As new hardware launch titles go, you can’t really go wrong with Wipeout. The classic futuristic racing franchise is quintessential Playstation; an acclaimed strand of Playstation DNA that is as much brand PSX as any rapping cardboard cut out dog, any box mashing apple chugging marsupial, any wise talking treasure hunting man raider or any x, circle, square or triangle face button for that matter. Wipeout 2048 will reintroduce a new generation of Playstation gamers to the world of Wipeout on Playstation Vita and based on what I’ve played of it on Sony’s next generation handheld, 2048 is quite simply the best game on the system bar none.
Wipeout has always put an impetus on speed and this is philosophy is retained in 2048, and then some. 2048 is incredibly fast and at times, unforgivably so. If you bail out, crash, take a turn incorrectly, take a missile in round the back or hell, even blink, you will literally forgo and relinquish all of the hard work you’ve put into your race to this point. Such is the beauty of Wiepout. It’s exceptionally addictive, so much so that when things go wrong it’s hard to put the game down until you get it right and make amends for your previous folly. Wipeout on Vita offers the exact same experience as you would expect from its console form. It’s lightning quick and provides a console complimentary version of Wipeout on a small scale that really needs to be played to be appreciated. This is no simple port, no incidental racer strung together to get something out in time for launch. This is a true Wipeout game in every sense of the word. The version I played was close to final build.
Visually, it’s breathtaking; Vita’s 5 inch OLED screen really brings the kaleidoscopic futuristic landscape to life. The attention to detail is not only credit to Studio Liverpool’s ability to actually craft good games, but really showcases the technical virility and perspicuity of Playstation Vita. Just how 2048 runs as fast and as smoothly as it does on such a small screen without even the slightest inclination of frame-rate inconsistencies is beyond comprehension. It’s astounding to think that these kinds of results can be achieved and conquered by Vita even at this early stage in its lifecycle. Right now, Wipeout 2048 is the best showcase of what this platform can do.
On the track, Wipeout purists will immediately recognise some of the franchises most celebrated tracks for example SOL and Empire Climb. The sense of scale protracted by these levels on such a small screen is remarkable. Vehicles vary from the sleek aerodynamic vehicles synonymous with Wipeout, to bulkier vehicles that take up more space on the track. Tracks themselves appear to be widened ever so slightly, so there’s more room to make your way past other racers and avoid the assembled chaos that can ensue in the insular dog fights that can and invariably will break out. In saying that, you can still expect to take quite a bashing from other opponents. Weapons and when you use them can be a real ace up your sleeve.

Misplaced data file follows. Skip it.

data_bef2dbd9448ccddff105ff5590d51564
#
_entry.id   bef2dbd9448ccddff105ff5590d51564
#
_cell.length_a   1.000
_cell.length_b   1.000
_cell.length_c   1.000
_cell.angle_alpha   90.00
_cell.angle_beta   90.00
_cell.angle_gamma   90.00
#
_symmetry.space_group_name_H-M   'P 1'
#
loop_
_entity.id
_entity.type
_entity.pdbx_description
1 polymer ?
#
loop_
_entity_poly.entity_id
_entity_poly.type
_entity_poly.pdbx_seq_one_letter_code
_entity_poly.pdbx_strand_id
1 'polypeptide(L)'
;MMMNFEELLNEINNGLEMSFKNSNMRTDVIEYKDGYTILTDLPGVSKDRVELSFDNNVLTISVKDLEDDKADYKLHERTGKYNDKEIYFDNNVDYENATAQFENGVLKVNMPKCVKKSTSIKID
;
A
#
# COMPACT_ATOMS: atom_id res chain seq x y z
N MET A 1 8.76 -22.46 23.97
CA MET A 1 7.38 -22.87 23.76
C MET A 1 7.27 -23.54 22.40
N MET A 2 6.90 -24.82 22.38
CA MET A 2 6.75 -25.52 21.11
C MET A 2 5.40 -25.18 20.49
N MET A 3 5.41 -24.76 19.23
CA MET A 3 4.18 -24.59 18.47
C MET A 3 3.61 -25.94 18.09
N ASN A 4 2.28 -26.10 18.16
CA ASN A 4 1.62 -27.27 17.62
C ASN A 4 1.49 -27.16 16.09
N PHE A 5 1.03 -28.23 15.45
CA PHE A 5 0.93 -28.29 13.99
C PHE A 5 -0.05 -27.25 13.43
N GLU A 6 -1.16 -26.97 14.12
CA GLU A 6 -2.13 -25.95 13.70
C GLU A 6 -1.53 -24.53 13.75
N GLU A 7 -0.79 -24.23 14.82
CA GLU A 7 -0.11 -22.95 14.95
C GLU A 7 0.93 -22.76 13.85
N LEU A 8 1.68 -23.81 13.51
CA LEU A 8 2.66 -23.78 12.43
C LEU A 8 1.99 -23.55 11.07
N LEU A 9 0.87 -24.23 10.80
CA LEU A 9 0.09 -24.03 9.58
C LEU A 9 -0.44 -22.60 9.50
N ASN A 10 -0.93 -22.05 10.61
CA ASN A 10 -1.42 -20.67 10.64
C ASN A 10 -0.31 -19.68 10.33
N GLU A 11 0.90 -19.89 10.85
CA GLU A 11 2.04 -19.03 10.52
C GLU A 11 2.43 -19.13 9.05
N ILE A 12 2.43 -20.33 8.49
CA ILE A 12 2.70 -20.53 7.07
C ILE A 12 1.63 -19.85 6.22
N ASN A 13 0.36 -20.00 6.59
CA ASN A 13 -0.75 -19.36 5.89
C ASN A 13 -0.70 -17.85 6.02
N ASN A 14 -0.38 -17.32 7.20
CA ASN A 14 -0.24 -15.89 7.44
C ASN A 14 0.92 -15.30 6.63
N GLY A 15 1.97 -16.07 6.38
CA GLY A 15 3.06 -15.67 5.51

Wipeout 2048 does utilize some of Vita’s unique hardware features, namely the tilt functionality and touch screen. Now, while both the former and latter work quite well, I found myself wanting to revert back to the traditional face buttons and analogue sticks. There’s nothing wrong with the Vita’s different control take on 2048, but the temptation to play Wipeout as I know Wipeout was all too much for me.
I also got a chance to check out cross platform play between 2048 on Vita and Wipeout HD Fury on Playstation 3. Again, the results were seamless and without issue. The potential with cross platform play here is endless. It most certainly works with 2048 and this is something that should be championed by similar titles that have companion games on the Playstation 3.
Wipeout 2048 has “day one” written all over it. Trust me; you won’t want to miss this.
Wipeout 2048 will be available for Playstation Vita at launch this February.